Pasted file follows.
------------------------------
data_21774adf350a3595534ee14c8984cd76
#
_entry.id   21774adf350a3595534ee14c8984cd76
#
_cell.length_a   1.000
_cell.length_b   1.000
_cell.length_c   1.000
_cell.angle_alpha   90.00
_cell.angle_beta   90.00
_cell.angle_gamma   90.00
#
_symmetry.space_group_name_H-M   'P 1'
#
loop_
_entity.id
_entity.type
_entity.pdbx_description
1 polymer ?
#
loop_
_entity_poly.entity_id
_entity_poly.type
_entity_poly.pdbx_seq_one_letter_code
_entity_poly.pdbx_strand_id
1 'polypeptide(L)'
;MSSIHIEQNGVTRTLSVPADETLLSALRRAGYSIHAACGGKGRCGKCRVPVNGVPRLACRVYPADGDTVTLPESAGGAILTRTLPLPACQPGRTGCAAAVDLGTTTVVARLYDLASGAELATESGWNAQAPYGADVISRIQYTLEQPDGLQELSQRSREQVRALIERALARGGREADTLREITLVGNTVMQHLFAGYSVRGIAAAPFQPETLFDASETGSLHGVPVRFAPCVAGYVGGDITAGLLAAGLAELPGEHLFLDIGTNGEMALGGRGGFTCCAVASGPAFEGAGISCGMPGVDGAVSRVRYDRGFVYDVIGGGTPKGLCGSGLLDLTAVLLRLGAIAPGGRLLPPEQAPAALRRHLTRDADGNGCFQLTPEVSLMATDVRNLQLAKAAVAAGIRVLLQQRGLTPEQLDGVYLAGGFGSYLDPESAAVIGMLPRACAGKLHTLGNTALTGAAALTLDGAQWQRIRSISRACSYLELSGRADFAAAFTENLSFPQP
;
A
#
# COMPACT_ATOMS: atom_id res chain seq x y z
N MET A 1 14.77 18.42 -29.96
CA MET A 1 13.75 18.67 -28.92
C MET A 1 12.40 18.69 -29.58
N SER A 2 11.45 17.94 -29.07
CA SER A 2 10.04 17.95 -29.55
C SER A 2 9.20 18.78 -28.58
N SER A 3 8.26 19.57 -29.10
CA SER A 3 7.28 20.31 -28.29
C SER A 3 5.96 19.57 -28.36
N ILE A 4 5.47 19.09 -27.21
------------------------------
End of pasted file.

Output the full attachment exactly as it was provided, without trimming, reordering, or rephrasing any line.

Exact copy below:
data_21774adf350a3595534ee14c8984cd76
#
_entry.id   21774adf350a3595534ee14c8984cd76
#
_cell.length_a   1.000
_cell.length_b   1.000
_cell.length_c   1.000
_cell.angle_alpha   90.00
_cell.angle_beta   90.00
_cell.angle_gamma   90.00
#
_symmetry.space_group_name_H-M   'P 1'
#
loop_
_entity.id
_entity.type
_entity.pdbx_description
1 polymer ?
#
loop_
_entity_poly.entity_id
_entity_poly.type
_entity_poly.pdbx_seq_one_letter_code
_entity_poly.pdbx_strand_id
1 'polypeptide(L)'
;MSSIHIEQNGVTRTLSVPADETLLSALRRAGYSIHAACGGKGRCGKCRVPVNGVPRLACRVYPADGDTVTLPESAGGAILTRTLPLPACQPGRTGCAAAVDLGTTTVVARLYDLASGAELATESGWNAQAPYGADVISRIQYTLEQPDGLQELSQRSREQVRALIERALARGGREADTLREITLVGNTVMQHLFAGYSVRGIAAAPFQPETLFDASETGSLHGVPVRFAPCVAGYVGGDITAGLLAAGLAELPGEHLFLDIGTNGEMALGGRGGFTCCAVASGPAFEGAGISCGMPGVDGAVSRVRYDRGFVYDVIGGGTPKGLCGSGLLDLTAVLLRLGAIAPGGRLLPPEQAPAALRRHLTRDADGNGCFQLTPEVSLMATDVRNLQLAKAAVAAGIRVLLQQRGLTPEQLDGVYLAGGFGSYLDPESAAVIGMLPRACAGKLHTLGNTALTGAAALTLDGAQWQRIRSISRACSYLELSGRADFAAAFTENLSFPQP
;
A
#
# COMPACT_ATOMS: atom_id res chain seq x y z
N MET A 1 14.77 18.42 -29.96
CA MET A 1 13.75 18.67 -28.92
C MET A 1 12.40 18.69 -29.58
N SER A 2 11.45 17.94 -29.07
CA SER A 2 10.04 17.95 -29.55
C SER A 2 9.20 18.78 -28.58
N SER A 3 8.26 19.57 -29.10
CA SER A 3 7.28 20.31 -28.29
C SER A 3 5.96 19.57 -28.36
N ILE A 4 5.47 19.09 -27.21